As I finished my morning jog on Friday, I ran into an interesting sight in Central Park. A large group of children were participating in a tug-of-war competition. Amidst the juvenile yelling and screaming, two teams of 10 gripped a thick rope and did their best to pull a red flag, tied to the middle of the rope, across their respective finish lines. As I watched, I couldn’t help but notice just how much effort it took each team to move the flag just a few inches in either direction. Eventually though, the flag gained momentum towards the stronger team and crossed over their finish line.
Fast forward to yesterday, my wife and I took advantage of the cold, wet NYC weather to stay in and watch an afternoon movie — something I have not been able to do for months. We chose a 2015 film called My All American. It told the life story of Freddie Steinmark, the Texas Longhorn football player who more than compensated for his physical disadvantages by establishing himself as the hardest worker on the team. His success on the field helped transform the Longhorns from mediocre to the best team in the nation. This is as far as I’ll go as I don’t want to spoil the movie for anyone (it’s worth watching, especially if you enjoyed Hoosiers and Rudy)
After watching the movie, I felt a bit motivated by Freddie Steinmark’s story. I went straight into finishing up a couple tasks I had been putting off. Working away, one particular scene began haunting my mind. It involved legendary Coach Darrell Royal addressing the Longhorns team at the beginning of spring training. Royal gave a stern warning that 100 of the players (50%) would be eliminated from the team within the coming weeks because …”they’ll quit, get hurt or we’ll kick your ass out of here for not being good enough or not working hard enough”. This was part of the “weed-out process”, as he put it.
As described in my last post, this scene woke up the negative worms in my head. I couldn’t stop from paralleling the movie scene to my getting fired last month. I felt like one of the players that got cut “because I was not good enough or for not working hard enough”. My inner voice kept nagging me… I wondered whether I was good enough. I thought a lot about whether I worked hard enough. I pondered the true effort I put in towards the end … the couple extra days off I took that I didn’t need to, the nights I left a bit earlier than I should have, the meetings I didn’t feel 100% prepared for. It really bothering me. Why didn’t I just put in the extra effort?
Towards the end of the night, I couldn’t stop thinking about why I was let go. My mind needed more of an answer. It just wasn’t so simple as … “just work harder and it would have been fine”. In my mind’s eye, “working hard” was just one component of it. This did not explain everything though. I began to reflect back on that tug-of-war game from a couple days prior. There seemed to be an even more powerful force tugging against my “hard work” that eventually won.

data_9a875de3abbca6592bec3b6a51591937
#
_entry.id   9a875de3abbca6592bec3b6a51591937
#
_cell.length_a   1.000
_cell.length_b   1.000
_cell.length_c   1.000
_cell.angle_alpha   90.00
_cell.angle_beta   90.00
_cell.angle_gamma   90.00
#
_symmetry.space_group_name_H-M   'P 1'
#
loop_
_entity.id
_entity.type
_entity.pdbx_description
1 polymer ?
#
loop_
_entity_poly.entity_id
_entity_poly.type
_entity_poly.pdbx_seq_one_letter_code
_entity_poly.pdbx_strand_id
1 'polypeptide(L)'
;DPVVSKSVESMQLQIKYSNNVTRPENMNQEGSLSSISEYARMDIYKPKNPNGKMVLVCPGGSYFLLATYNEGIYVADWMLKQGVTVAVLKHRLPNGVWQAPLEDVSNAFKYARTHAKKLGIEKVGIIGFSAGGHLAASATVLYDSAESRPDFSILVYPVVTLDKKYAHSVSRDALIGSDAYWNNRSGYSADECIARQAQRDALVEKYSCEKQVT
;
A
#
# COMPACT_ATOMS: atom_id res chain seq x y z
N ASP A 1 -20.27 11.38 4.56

If there is one thing that I have done well in life, its work hard. Not to pat myself on the back or anything, but anyone who has known me either professionally or academically could probably attest to my strong work ethic. This is not necessarily a good thing. I wish I was born with a 500 horse power engine (photographic memories, reading speed, comprehension, etc.) so that I didn’t need to work so hard. However, I simply was not. I’ve always been a solid ‘B’, maybe ‘B+’ in terms of intelligence. I was born with a 400 horse power engine. However, I learned early on that in order to keep up with the 500 horse power engines, I had to push to 125% of my horsepower. I did this through out-working the other guy.
My definition of a “success formula” is a lot like the return on equity (ROE) formula used by investors. Breaking down the ROE’s components equals profit margin (net income / revenue) x asset turnover (revenue / assets) x leverage (assets / equity). Expanding this general concept this to a personal career level, I think of intelligence (both IQ and EQ) = profit margin, hard work = asset turnover, and talents & interests = leverage.
Based on the 10,000-hours of studying investing that may command expert status (at least according to Malcome Gladwell in his book Outliers: The Story of Success), I’ve found that ROE is a key driver of investment alpha over time. Equally, a person’s career alpha has a lot to do with their own personal ROE, i.e., how smart they are, how hard they work, and how aligned their career is with their talents & interests. If all three of the variables are sustained at a relatively high level, the person will probably become a leader in whatever field they involve themself. The more competitive the field, the more the need for all three variables to be continuously hitting on all cylinders.